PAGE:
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The “Comuneros” House is a lovely colonial mansion located in the southyestern part of the Bolivar square, is an example of architectural restoration.

The “Comuneros” House was built in the second half of the 17th century by order of Pedro de Ochoa and was later acquired by Juan Florez de Ocariz. He came to the Nuevo Reino de Granada in 1626 as an official of the Royal treasury and held other important posts, including that of an infantry captain, he is known for a book, published in 1674, which details the genealogies of the conquistadores and discoverers of the Nuevo Reino de Granada. It was probably he who ordered the paintings of acanthus flowers, birds and the god neptune on the wooden paneling and tie beams of the roof. They are still conserved in the part of the houses that faces Carrera 8 and were discovered during the restoration work. It is the only original part of the house. the other two parts and the wall that forms that patio and separates the house from the adjoining one on the south were reconstructed during the restoration.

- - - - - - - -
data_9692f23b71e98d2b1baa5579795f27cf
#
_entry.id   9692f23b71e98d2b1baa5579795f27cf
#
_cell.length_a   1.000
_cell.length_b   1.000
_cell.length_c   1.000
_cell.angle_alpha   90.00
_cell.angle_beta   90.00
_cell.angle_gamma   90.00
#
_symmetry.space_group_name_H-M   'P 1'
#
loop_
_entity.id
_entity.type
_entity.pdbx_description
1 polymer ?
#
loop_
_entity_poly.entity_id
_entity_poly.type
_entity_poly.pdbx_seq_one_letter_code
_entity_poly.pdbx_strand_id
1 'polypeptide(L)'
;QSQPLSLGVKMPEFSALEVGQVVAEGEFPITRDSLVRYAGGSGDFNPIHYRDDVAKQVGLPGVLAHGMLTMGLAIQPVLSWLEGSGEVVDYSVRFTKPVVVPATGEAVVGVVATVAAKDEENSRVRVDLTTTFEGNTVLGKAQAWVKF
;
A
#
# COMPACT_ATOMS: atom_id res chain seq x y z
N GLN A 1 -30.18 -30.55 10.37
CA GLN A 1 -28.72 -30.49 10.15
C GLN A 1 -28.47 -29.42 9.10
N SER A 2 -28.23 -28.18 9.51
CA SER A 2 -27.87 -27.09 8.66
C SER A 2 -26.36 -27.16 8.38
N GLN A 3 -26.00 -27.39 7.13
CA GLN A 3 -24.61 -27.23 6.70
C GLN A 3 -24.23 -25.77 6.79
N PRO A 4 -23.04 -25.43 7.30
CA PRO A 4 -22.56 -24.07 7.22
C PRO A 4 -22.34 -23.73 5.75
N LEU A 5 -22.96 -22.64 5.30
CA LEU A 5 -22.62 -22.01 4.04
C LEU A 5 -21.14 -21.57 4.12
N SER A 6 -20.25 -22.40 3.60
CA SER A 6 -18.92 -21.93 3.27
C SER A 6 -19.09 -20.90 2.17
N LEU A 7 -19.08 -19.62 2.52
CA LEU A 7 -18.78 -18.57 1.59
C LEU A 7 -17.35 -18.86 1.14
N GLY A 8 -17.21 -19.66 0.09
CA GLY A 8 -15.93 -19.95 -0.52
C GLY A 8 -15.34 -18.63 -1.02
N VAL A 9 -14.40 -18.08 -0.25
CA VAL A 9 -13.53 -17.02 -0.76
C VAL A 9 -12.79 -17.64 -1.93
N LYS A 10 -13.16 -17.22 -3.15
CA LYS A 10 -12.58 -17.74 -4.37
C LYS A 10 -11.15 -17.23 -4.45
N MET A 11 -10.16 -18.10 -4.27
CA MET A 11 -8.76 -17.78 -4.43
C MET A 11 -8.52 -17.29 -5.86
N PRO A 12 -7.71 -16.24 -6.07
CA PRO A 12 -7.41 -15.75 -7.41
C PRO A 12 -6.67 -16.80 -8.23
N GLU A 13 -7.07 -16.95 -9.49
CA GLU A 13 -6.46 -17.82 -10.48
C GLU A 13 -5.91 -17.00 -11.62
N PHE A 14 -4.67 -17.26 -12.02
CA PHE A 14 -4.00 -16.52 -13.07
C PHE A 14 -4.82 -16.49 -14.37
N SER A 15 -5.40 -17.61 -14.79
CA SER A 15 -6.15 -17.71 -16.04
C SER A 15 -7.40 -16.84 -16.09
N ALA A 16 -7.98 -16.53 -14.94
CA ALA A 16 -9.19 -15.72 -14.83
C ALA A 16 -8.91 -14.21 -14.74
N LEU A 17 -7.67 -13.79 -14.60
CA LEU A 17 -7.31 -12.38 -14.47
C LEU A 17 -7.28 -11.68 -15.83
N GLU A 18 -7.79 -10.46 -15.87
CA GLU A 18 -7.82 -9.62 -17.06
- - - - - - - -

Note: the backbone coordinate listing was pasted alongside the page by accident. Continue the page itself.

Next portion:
The house is developed around a central patio, which is entered through a hallway. This leads to a vestibule that is separated from the patio by wooden pillars. On one side of it there is a dog-leg stair way with a half-pace landing. The house also has a rear patio, which is entered through the west end. On the second floor, a perimetic corridor surrounds the patio and gives access to the different spaces. On the north end a number of murals by the artist Sergio Trujillo Magnenat are dedicated to the “comuneros”, leaders of a pre-independence rebellion who were imprisoned in this house before they were executed in 1782. A sunoke brick doorway frames the main entrance on the front. The facade is made up of rectangular bays, a projecting wooden balcony on the corner and an eave above.



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